Wednesday, 29 March 2017

Bibbulmun Track (WA) - Sandpatch to Albany



The second day of an overnight hike on the Bibbulmun Track, this half day of walking covers what would be the last day for most southbound End to End thru-hikers. Initially walking through heath with ocean views, the track follows everything from four wheel drive tracks, a sandy ridge with spectacular views and bitumen paths as it leads to the Southern Terminus in Albany over a relatively easy final day on the track.

Distance: 12.5 km (one way)
Gradient: Relatively gentle over its entire length, with some minor inclines
Quality of Path: Largely clear and well maintained
Quality of Signage: Largely well signed, with the Waugal providing very clear directional information.
Experience Required: Previous Bushwalking Experience Recommended
Time: 3-4 Hours
Steps: Some formal steps
Best Time to Visit: All year, except for the peak of Summer and during particularly stormy Winter days. 
Entry Fee: No
Getting There: No direct access to Sandpatch campsite, however a car park is located at the end of Sandpatch Rd 3 kilometres from the campsite. The Southern Terminus is currently located just outside the old railway station in central Albany on Proudlove Parade. The Southern Terminus is slated to be relocated onto the York St in the near future. 



After a decent night's sleep at Sandpatch and a lazy morning getting out of bed and cooking breakfast, Alissa and I packed up our gear and were ready for the relatively short 12.5 kilometre day to the Southern Terminus. Although we have quite a few more sections of the Bibbulmun to do further north, this half day of walking is the last day of the track for Southbound End to Enders, and having walked this in the opposite direction in 2012, I was particularly keen to see how the day 'reads' heading into Albany. 



Initially, the trail leaves Sandpatch through heathlands before reaching a stretch of the track with excellent coastal views. To the west we could see West Cape Howe, while to the east the peninsula where Torndirrup National Park is located could be clearly seen. It is shame that the Bibbulmun comes so close to Torndirrup without actually entering the most exciting parts of the park, however given it is in the wrong direction from Albany it is understandable that the track does not head there. 



Heading inland again, the Bibbulmun follows what looks like an old vehicle track that has since become overgrown and maintained as a walking track. Along this section, Alissa and I spotted a particularly inquisitive kangaroo who watched us for some time before eventually hopping across to the other side of the track.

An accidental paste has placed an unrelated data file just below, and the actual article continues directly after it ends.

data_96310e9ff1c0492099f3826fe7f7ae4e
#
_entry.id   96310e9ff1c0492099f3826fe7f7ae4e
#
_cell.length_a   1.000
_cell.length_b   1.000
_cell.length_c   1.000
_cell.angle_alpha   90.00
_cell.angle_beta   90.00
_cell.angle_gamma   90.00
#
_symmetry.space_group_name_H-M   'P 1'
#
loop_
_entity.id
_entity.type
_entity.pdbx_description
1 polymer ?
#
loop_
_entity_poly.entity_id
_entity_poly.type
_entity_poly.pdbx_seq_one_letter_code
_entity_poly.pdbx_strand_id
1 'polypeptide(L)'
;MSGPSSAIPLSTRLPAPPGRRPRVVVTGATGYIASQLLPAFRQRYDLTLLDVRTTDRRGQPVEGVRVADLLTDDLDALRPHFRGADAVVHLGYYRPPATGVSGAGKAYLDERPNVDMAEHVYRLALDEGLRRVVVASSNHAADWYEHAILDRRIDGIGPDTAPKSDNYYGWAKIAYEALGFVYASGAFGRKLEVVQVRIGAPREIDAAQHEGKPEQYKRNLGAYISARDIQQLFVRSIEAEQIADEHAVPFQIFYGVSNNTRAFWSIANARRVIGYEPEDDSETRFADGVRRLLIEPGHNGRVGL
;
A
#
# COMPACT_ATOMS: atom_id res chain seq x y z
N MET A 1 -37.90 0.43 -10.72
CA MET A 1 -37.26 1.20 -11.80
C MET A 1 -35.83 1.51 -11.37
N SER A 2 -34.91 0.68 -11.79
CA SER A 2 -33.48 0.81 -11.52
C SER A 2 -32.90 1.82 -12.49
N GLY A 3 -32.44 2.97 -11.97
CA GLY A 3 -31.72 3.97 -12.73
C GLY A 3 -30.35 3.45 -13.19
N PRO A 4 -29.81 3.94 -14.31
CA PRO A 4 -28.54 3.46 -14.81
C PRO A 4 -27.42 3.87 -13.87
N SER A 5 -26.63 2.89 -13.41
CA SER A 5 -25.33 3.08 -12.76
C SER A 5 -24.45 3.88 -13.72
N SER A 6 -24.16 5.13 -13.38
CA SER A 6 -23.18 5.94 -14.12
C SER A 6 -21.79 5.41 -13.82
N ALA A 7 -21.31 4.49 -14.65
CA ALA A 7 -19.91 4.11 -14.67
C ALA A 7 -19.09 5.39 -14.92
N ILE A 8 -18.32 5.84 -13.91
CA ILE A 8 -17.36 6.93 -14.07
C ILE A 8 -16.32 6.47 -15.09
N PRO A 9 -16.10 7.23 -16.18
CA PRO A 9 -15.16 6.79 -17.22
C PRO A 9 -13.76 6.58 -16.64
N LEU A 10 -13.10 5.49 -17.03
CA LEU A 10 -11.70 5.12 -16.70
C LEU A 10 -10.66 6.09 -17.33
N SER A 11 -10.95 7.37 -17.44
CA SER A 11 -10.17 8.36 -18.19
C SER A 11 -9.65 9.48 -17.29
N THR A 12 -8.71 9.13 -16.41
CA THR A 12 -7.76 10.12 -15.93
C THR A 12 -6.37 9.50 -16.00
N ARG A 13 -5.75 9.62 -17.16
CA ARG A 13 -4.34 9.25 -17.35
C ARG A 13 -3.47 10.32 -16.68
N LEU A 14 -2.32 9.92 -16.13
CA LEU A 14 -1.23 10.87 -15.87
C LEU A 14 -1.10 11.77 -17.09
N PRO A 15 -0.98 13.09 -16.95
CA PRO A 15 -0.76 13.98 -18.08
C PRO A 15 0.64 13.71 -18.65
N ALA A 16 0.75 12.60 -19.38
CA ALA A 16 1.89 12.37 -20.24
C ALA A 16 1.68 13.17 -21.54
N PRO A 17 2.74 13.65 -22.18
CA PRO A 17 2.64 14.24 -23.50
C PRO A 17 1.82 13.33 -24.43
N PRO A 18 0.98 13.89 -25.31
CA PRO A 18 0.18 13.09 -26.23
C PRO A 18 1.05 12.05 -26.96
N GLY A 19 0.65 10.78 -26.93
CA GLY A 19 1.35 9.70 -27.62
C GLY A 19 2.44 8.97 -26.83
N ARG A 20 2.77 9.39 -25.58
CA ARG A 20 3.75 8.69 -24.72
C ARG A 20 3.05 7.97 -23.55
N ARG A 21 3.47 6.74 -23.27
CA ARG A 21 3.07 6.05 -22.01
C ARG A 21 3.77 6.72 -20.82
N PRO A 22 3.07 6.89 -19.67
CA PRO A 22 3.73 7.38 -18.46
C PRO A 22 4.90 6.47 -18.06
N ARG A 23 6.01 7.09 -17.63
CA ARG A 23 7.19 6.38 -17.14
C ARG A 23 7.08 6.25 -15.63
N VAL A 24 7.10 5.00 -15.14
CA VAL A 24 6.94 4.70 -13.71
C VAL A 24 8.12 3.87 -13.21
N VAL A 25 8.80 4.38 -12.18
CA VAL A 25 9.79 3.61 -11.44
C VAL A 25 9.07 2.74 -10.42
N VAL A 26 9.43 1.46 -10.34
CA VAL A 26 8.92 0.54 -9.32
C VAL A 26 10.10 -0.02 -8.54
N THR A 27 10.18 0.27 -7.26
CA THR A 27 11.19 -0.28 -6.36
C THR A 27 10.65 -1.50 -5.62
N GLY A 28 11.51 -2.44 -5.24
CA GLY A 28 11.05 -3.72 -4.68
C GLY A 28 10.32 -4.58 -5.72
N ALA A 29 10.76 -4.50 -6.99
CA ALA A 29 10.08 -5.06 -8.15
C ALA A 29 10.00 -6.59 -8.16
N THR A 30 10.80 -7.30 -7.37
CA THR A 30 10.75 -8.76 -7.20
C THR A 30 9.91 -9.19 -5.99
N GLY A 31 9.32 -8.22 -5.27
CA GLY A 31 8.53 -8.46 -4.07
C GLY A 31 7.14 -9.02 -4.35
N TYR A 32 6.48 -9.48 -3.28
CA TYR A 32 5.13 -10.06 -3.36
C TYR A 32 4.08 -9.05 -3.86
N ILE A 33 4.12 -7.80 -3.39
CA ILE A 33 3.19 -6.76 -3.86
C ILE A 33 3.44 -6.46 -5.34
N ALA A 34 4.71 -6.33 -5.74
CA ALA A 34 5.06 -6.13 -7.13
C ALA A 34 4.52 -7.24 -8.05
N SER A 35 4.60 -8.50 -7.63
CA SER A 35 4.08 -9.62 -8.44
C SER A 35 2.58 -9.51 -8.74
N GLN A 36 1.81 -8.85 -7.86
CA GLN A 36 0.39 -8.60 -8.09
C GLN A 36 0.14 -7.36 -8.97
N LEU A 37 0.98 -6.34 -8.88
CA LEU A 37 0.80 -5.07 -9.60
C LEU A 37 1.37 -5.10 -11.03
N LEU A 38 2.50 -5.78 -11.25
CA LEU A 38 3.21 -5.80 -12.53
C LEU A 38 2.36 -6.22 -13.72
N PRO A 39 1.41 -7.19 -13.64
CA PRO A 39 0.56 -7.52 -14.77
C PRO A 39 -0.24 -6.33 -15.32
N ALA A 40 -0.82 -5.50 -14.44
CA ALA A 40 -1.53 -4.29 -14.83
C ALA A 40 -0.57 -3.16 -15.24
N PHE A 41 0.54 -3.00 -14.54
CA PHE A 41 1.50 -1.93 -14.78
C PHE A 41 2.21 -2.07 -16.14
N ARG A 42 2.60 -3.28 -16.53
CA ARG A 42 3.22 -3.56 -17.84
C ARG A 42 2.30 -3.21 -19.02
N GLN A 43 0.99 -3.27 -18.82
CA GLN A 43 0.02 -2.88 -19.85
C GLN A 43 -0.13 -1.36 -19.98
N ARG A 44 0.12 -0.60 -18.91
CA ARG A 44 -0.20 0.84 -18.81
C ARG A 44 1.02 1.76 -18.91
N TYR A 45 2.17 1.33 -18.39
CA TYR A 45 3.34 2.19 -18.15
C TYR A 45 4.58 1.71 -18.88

Further along, the Bibbulmun follows a very sandy vehicle track that looks like it is still used by four wheel drives. This section was a basically a broad tunnel through Peppermint Trees, and was definitely the most boring stretch of walking of the two days. 



After a few kilometres of the dullness, the Bibbulmun turns off the vehicle track and follows a section of purpose built walk trail across the top of a sandy ridge. 



This is one of the best parts of the whole day, as it offers walkers their first real glimpse of the City of Albany across Princess Royal Harbour with Mt Melville and Mt Clarence framing the central business district. From this vantage point, Albany has an appearance not dissimilar to Tasmanian cities like Launceston and Hobart due to the city being built around two peaks - albeit with significantly shorter mountains in comparison to the Apple Isle. 



This ridge continues for under a kilometre, eventually descending through a Peppermint thicket. Just beyond, the track crosses an unsealed road. 



After the unsealed road,the Bibbulmun crosses Frenchman Bay Rd - the main road that leads to the Gap and Natural Bridge. 



Something I remembered vividly from when we did this section in 2012 was the section of boardwalk through a swampy section immediately north of Frenchman Bay Rd as it passes through a tunnel of trees as the appearance of the boardwalk something of a surprise at the time. 



From the boardwalk, the Bibbulmun follows a dual use bitumen path around the the bay. This footpath continues for just under three kilometres. Wearing hiking boots designed for less firm terrain, I find bitumen particularly fatiguing to walk on and much prefer unsealed paths as a result. The only good thing about this kind of tourist and local-friendly walk path is that we got to see a few dogs going for walks, including a particularly shaggy and happy Golden Retriever. 



At one point along the bitumen path, the track crosses a drain over Sydney Harper Bridge, providing something between a chuckle and a cringe at the cheesiness of the joke.